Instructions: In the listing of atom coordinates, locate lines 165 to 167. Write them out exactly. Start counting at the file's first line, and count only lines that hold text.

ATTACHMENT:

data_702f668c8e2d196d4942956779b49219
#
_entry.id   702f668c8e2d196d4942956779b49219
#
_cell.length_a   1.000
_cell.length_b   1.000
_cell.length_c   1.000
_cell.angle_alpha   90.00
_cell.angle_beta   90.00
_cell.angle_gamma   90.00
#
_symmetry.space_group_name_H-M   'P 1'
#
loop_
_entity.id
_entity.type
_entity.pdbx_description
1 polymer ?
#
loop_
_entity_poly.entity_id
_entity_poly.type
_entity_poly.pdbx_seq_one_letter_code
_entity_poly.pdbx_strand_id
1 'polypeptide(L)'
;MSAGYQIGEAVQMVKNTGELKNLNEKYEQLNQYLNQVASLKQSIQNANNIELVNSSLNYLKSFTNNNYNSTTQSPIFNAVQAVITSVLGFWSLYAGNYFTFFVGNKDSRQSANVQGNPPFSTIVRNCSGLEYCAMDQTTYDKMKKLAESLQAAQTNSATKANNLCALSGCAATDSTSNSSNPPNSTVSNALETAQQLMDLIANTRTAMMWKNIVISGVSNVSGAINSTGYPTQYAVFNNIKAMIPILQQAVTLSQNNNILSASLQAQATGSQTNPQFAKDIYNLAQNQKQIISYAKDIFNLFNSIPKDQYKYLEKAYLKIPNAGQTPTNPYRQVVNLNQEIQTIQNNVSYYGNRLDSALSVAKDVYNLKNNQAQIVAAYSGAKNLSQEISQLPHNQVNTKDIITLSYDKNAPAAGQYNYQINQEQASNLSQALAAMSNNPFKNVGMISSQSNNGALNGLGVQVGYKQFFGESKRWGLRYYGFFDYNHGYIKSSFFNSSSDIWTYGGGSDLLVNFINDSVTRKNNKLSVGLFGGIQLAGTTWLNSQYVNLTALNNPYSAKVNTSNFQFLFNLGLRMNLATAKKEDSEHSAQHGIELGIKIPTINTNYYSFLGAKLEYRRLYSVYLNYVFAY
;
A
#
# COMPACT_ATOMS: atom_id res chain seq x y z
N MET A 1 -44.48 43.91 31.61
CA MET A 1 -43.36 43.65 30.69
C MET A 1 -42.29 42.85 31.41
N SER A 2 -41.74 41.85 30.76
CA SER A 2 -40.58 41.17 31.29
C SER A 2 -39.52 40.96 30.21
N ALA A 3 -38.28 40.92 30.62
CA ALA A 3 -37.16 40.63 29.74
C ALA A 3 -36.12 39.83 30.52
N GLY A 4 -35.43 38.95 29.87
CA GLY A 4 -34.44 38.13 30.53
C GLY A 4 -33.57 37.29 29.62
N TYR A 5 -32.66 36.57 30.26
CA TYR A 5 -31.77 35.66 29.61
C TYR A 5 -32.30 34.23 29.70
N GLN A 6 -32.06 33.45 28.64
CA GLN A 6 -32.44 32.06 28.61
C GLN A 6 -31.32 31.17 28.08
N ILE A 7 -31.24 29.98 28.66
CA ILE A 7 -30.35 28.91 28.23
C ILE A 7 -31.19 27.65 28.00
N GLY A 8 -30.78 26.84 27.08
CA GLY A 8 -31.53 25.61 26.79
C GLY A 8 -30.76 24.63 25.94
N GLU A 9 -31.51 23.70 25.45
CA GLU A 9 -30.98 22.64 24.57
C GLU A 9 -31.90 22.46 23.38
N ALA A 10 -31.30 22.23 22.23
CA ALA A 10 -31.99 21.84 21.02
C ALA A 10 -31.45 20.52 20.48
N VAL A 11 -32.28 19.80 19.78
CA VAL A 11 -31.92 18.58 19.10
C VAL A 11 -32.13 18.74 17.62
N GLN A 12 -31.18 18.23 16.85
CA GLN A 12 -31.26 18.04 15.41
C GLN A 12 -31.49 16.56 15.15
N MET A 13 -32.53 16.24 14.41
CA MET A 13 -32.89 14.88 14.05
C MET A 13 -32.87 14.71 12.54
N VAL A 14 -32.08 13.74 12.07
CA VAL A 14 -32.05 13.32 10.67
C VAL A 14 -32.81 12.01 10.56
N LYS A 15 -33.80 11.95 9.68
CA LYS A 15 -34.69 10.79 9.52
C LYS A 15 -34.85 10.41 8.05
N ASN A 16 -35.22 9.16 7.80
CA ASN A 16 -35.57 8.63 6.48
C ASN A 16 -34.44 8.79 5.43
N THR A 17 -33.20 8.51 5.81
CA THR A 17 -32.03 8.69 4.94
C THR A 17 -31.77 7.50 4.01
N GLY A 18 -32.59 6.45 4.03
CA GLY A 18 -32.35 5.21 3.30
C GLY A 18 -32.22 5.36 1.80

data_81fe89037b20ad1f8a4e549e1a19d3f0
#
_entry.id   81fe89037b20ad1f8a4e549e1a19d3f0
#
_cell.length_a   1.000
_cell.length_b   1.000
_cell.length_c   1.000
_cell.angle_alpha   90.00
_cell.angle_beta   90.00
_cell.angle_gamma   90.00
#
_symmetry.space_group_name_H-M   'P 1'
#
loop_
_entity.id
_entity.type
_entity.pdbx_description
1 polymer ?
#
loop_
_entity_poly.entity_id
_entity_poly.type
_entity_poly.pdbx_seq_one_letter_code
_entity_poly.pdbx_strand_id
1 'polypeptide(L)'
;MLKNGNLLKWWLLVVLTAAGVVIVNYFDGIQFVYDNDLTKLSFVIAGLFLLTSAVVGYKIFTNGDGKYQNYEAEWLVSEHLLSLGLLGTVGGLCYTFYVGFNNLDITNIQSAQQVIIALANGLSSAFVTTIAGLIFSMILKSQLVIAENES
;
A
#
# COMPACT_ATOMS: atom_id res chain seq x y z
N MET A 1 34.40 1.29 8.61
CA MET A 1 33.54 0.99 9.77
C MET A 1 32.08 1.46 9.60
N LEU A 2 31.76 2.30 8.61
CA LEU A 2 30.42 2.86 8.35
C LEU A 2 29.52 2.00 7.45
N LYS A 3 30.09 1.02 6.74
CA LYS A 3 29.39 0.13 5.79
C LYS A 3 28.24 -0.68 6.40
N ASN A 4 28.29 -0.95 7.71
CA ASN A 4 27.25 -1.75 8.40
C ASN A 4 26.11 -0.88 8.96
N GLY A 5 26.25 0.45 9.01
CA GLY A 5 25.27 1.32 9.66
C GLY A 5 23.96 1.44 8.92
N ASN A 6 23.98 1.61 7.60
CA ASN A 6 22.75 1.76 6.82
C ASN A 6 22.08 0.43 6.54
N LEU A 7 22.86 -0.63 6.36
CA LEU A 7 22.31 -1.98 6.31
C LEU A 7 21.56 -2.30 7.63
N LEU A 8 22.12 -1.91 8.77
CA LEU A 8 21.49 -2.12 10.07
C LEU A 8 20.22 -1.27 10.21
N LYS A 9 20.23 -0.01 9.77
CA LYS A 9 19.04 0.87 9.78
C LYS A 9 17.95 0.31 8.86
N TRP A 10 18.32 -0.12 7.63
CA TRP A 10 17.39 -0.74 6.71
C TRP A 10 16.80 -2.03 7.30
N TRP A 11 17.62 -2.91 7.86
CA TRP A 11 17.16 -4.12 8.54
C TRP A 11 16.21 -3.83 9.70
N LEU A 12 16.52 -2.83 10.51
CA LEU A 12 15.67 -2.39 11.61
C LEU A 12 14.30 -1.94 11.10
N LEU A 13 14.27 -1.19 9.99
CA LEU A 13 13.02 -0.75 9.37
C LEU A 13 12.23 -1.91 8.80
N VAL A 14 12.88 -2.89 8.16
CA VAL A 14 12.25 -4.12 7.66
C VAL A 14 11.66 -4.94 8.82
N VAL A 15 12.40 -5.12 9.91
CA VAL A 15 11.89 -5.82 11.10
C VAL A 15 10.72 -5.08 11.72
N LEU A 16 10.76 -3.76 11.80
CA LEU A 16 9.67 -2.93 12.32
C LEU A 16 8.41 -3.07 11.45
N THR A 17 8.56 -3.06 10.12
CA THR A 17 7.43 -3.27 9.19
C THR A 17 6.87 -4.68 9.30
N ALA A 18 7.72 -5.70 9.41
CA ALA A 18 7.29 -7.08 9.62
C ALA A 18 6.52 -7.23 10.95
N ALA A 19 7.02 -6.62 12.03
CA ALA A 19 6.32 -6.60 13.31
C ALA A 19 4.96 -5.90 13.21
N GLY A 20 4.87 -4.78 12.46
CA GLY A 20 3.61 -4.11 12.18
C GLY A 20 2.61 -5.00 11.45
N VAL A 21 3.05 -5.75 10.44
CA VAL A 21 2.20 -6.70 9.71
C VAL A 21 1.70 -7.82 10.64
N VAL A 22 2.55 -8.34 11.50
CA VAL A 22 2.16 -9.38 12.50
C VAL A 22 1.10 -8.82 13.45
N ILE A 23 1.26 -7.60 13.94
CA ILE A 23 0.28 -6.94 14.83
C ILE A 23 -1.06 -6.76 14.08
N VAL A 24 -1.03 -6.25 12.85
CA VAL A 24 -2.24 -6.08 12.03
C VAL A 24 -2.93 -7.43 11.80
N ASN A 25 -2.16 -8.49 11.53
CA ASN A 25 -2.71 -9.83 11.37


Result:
C THR A 17 6.87 -4.68 9.30
N ALA A 18 7.72 -5.70 9.41
CA ALA A 18 7.29 -7.08 9.62